Competition for Glutathione Precursors Between the Immune System and the Skeletal Muscle: Pathogenesis of Chronic Fatigue Syndrome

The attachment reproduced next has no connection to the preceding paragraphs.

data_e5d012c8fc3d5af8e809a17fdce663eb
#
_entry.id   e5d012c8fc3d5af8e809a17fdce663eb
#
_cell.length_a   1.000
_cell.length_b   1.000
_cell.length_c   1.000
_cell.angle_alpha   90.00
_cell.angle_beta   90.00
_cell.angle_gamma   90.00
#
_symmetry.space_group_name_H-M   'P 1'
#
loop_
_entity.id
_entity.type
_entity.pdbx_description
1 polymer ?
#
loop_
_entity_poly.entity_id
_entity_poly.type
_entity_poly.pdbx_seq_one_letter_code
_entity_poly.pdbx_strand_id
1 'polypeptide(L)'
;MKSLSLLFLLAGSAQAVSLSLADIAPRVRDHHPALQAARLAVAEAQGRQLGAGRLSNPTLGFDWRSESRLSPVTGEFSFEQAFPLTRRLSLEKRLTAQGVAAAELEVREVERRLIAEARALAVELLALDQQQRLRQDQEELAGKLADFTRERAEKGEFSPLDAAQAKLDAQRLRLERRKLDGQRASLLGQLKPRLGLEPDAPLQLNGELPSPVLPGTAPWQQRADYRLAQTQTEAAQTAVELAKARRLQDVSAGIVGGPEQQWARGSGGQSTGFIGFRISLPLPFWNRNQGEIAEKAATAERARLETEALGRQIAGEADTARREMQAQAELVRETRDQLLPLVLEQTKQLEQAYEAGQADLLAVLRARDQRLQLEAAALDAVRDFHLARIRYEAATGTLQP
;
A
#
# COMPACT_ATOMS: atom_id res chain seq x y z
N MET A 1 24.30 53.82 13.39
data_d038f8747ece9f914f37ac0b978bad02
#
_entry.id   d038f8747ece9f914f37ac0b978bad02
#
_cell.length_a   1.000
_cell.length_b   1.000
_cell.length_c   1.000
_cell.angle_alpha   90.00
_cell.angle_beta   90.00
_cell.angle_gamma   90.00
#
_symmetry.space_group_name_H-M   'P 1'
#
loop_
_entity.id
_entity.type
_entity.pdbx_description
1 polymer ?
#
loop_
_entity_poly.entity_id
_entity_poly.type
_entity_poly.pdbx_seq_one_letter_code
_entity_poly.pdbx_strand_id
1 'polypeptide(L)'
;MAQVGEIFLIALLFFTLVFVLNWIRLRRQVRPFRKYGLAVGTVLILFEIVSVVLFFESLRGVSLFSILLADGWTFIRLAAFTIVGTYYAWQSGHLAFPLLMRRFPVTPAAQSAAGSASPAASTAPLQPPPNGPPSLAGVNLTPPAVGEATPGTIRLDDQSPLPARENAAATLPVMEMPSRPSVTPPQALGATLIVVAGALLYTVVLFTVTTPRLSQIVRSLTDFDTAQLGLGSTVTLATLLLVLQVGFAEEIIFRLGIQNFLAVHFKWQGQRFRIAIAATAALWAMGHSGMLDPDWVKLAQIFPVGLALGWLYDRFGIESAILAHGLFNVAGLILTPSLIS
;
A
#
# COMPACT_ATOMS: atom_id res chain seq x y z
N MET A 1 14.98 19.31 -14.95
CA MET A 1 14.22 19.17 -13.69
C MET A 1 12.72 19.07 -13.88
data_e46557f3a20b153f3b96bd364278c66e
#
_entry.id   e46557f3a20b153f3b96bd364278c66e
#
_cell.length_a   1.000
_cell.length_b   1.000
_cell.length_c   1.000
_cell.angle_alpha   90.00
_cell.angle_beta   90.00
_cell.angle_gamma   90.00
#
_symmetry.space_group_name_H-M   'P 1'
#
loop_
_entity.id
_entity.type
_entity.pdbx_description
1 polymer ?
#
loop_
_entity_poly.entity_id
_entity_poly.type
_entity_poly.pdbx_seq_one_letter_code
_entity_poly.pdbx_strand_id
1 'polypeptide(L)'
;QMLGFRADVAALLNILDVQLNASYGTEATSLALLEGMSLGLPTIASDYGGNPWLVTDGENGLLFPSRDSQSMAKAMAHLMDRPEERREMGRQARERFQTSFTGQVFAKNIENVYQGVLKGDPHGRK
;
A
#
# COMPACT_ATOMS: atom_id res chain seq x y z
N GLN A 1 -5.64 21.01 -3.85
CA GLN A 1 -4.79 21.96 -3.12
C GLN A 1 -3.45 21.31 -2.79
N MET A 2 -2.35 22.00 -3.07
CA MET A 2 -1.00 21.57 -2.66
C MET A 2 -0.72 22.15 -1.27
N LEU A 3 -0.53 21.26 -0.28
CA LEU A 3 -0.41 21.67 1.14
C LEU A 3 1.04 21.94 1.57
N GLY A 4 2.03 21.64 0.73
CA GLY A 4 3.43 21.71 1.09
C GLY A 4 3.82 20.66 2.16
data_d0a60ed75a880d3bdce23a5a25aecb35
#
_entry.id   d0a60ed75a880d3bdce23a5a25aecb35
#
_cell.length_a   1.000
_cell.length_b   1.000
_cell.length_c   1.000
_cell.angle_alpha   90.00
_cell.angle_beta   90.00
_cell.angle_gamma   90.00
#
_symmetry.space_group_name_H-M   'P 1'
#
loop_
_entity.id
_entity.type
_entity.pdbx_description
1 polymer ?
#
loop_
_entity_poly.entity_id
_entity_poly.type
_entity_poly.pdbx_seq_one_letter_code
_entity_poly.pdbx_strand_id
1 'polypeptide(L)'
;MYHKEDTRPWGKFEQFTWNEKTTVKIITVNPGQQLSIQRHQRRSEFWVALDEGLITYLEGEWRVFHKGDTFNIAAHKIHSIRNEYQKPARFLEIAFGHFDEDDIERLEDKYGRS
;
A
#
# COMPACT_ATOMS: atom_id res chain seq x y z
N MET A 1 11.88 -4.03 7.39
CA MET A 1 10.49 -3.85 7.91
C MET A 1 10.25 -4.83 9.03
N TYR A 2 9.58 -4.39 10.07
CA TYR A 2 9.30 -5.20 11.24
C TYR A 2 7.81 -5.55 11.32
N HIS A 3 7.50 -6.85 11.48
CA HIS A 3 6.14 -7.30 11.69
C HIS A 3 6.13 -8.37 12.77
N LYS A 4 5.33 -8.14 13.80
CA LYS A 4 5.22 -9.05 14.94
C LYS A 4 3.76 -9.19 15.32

The chronic fatigue syndrome (CFS) is typically associated or follows a recognized or presumed infection. Abnormalities of both humoral and cellular immunity have been demonstrated in a substantial proportion of patients with CFS. The most consistent findings are of impaired lymphocyte responses to mitogen. As an antioxidant, glutathione (GSH) is essential for allowing the lymphocyte to express its full potential without being hampered by oxiradical accumulation. Hence, protracted challenge of the immunocytes may lead to cellular GSH depletion. Because GSH is also essential to aerobic muscular contraction, an undesirable competition for GSH precursors between the immune and muscular systems may develop. It is conceivable that the priority of the immune system for the survival of the host has drawn to this vital area the ever-diminishing GSH precursors, thus depriving the skeletal muscle of adequate GSH precursors to sustain a normal aerobic metabolism resulting in fatigue and eventually myalgia.